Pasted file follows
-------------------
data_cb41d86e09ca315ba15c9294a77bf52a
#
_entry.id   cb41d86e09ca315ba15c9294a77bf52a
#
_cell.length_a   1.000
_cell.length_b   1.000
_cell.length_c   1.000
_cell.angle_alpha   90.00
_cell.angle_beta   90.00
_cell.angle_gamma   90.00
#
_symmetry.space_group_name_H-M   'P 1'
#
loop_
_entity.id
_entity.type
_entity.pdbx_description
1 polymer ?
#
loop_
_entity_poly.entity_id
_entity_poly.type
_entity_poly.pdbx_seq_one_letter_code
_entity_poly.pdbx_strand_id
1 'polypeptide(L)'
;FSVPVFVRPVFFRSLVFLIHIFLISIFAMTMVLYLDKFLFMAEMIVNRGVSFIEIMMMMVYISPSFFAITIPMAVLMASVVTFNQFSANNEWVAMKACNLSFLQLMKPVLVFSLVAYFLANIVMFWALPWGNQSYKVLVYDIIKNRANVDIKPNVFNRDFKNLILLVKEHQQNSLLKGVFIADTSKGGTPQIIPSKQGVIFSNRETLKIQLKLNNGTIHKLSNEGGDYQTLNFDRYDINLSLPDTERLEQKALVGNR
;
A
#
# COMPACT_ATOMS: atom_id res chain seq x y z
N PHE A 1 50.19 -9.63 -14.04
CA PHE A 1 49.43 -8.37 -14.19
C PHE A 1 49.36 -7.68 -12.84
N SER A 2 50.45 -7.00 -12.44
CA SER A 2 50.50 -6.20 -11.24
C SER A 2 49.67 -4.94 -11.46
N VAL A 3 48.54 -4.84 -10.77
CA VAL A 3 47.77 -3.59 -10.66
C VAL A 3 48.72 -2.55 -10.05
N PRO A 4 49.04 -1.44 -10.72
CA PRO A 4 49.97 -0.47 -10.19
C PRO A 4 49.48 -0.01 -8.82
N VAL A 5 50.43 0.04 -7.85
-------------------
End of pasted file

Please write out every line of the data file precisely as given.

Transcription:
data_cb41d86e09ca315ba15c9294a77bf52a
#
_entry.id   cb41d86e09ca315ba15c9294a77bf52a
#
_cell.length_a   1.000
_cell.length_b   1.000
_cell.length_c   1.000
_cell.angle_alpha   90.00
_cell.angle_beta   90.00
_cell.angle_gamma   90.00
#
_symmetry.space_group_name_H-M   'P 1'
#
loop_
_entity.id
_entity.type
_entity.pdbx_description
1 polymer ?
#
loop_
_entity_poly.entity_id
_entity_poly.type
_entity_poly.pdbx_seq_one_letter_code
_entity_poly.pdbx_strand_id
1 'polypeptide(L)'
;FSVPVFVRPVFFRSLVFLIHIFLISIFAMTMVLYLDKFLFMAEMIVNRGVSFIEIMMMMVYISPSFFAITIPMAVLMASVVTFNQFSANNEWVAMKACNLSFLQLMKPVLVFSLVAYFLANIVMFWALPWGNQSYKVLVYDIIKNRANVDIKPNVFNRDFKNLILLVKEHQQNSLLKGVFIADTSKGGTPQIIPSKQGVIFSNRETLKIQLKLNNGTIHKLSNEGGDYQTLNFDRYDINLSLPDTERLEQKALVGNR
;
A
#
# COMPACT_ATOMS: atom_id res chain seq x y z
N PHE A 1 50.19 -9.63 -14.04
CA PHE A 1 49.43 -8.37 -14.19
C PHE A 1 49.36 -7.68 -12.84
N SER A 2 50.45 -7.00 -12.44
CA SER A 2 50.50 -6.20 -11.24
C SER A 2 49.67 -4.94 -11.46
N VAL A 3 48.54 -4.84 -10.77
CA VAL A 3 47.77 -3.59 -10.66
C VAL A 3 48.72 -2.55 -10.05
N PRO A 4 49.04 -1.44 -10.72
CA PRO A 4 49.97 -0.47 -10.19
C PRO A 4 49.48 -0.01 -8.82
N VAL A 5 50.43 0.04 -7.85